Locked letters from the 17th century have been brought to life in videos, and as reconstructed replicas, as part of the exhibition Courtly Rivals in the Hague: Elizabeth Stuart and Amalia von Solms in the Historical Museum of The Hague. MIT Libraries’ conservator, Jana Dambrogio was consulted on the exhibit for her expertise in the art and science of letterlocking.
Working with MIT colleagues, Brian Chan, from the MIT Hobby Shop, Artist in Residence Martin Demaine, producer Joe McMaster with Academic Media Production Services, and Ayako Letizia, Curation and Preservation Services conservation assistant, Dambrogio filmed six videos – four demonstrate how letters were folded and secured shut to be “locked” as a form of secure correspondence in the 17th century, while two others demonstrate how ink and coded messages were used. Watch the videos.
“We are fortunate and thankful to have at MIT two paper-folding experts who collaborated with us on this project,” Dambrogio said. Chan portrays secretary Constantijn Huygens in the video that recreates the tiniest spy letter known to exist. Demaine, as Secretary Sir Francis Nethersole, scribes a letter for Queen Elizabeth to sign using a complicated built-in paper lock to secure the letter shut.
“We hope the videos help to show how these writing and security technologies once functioned in the past, and how they connect to a larger information security tradition spanning 10,000 years in cultures throughout the world,” she said.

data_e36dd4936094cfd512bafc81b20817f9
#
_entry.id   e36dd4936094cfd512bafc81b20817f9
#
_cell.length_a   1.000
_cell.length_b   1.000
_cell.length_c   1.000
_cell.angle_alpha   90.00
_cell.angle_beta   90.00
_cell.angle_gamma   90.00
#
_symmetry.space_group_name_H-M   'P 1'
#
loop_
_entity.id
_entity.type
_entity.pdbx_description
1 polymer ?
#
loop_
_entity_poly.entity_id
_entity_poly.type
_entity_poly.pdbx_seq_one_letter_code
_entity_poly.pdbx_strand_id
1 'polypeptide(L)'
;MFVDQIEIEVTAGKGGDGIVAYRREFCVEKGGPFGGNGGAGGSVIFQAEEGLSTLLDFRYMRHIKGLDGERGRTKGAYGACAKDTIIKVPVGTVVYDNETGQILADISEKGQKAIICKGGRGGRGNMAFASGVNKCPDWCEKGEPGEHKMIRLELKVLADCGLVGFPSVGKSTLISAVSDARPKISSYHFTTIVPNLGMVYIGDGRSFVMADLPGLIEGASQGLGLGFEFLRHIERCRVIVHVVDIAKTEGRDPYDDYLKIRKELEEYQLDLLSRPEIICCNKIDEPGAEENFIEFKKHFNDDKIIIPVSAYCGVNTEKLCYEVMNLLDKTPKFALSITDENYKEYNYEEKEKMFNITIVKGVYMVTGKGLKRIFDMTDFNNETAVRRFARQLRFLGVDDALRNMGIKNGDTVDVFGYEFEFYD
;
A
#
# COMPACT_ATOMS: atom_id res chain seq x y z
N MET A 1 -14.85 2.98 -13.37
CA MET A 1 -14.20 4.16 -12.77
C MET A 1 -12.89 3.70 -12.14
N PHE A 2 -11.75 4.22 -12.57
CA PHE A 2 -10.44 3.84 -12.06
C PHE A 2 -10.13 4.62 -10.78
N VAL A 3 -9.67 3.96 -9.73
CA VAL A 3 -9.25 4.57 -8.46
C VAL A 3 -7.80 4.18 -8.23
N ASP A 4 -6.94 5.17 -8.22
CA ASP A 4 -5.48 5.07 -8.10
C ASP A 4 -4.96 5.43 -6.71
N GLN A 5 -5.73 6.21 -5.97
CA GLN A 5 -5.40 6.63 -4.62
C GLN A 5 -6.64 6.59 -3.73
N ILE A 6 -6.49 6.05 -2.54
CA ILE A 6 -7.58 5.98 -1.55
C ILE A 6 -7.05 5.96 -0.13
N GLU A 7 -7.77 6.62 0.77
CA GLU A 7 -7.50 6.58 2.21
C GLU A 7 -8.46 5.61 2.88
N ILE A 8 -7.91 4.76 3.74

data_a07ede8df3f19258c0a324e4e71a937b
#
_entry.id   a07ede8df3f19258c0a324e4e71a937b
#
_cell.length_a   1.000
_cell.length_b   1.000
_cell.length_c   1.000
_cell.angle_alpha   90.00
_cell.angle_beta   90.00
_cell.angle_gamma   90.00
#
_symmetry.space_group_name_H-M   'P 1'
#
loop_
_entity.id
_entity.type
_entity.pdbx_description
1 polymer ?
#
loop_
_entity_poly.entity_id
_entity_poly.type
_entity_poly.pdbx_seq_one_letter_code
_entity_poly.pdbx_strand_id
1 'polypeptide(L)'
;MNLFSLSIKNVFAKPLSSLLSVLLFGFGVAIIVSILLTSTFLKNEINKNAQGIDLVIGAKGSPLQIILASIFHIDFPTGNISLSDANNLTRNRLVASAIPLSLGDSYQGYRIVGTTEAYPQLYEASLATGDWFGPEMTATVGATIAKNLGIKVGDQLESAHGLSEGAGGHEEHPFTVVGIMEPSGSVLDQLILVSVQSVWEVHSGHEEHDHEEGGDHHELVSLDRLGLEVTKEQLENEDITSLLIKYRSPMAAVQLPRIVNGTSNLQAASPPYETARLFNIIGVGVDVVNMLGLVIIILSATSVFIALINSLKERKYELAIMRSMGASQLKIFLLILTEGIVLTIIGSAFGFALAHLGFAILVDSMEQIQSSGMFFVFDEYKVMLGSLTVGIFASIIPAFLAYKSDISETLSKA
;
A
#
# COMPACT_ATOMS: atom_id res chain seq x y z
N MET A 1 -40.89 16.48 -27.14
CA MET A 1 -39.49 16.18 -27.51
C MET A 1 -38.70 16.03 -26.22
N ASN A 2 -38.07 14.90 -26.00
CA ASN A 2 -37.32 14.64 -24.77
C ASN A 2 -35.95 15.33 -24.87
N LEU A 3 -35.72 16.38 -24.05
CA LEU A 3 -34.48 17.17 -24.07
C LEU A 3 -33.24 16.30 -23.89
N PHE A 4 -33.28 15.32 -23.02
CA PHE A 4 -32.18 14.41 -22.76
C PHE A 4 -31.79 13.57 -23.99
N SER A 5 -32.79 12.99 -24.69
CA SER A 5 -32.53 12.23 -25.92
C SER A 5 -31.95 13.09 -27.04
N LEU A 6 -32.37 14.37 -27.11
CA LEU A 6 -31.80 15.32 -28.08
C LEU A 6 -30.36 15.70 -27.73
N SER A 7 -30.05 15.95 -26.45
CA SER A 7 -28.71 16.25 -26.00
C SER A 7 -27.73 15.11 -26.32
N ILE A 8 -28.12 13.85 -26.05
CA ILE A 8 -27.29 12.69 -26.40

The exhibition, Courtly Rivals, based on Dr. Nadine Akkerman’s publication by the same name, explores the tense relationship between two of the most influential women in the Dutch Republic during the 17th century – Elizabeth Stuart, sometime Queen of Bohemia and her former lady-in-waiting Amalia von Solms, who became Princess of Orange in 1625. Both vividly asserted their courtly and political identity by writing letters. Elizabeth’s corpus of over 2,000 letters shows she was an astute politician, with a vast network of kings, queens, generals, ministers, church leaders, courtiers, and spies. Amalia’s correspondence has just come to light, but it appears she was no different. Both ladies, their secretaries, and their correspondents resorted to intricate methods to lock their letters shut.
One hundred replica locked letters made at MIT were given to attendees at the Hague’s première of the exhibition. The videos and the replicas made by Dambrogio will be featured along side original letters in the exhibition.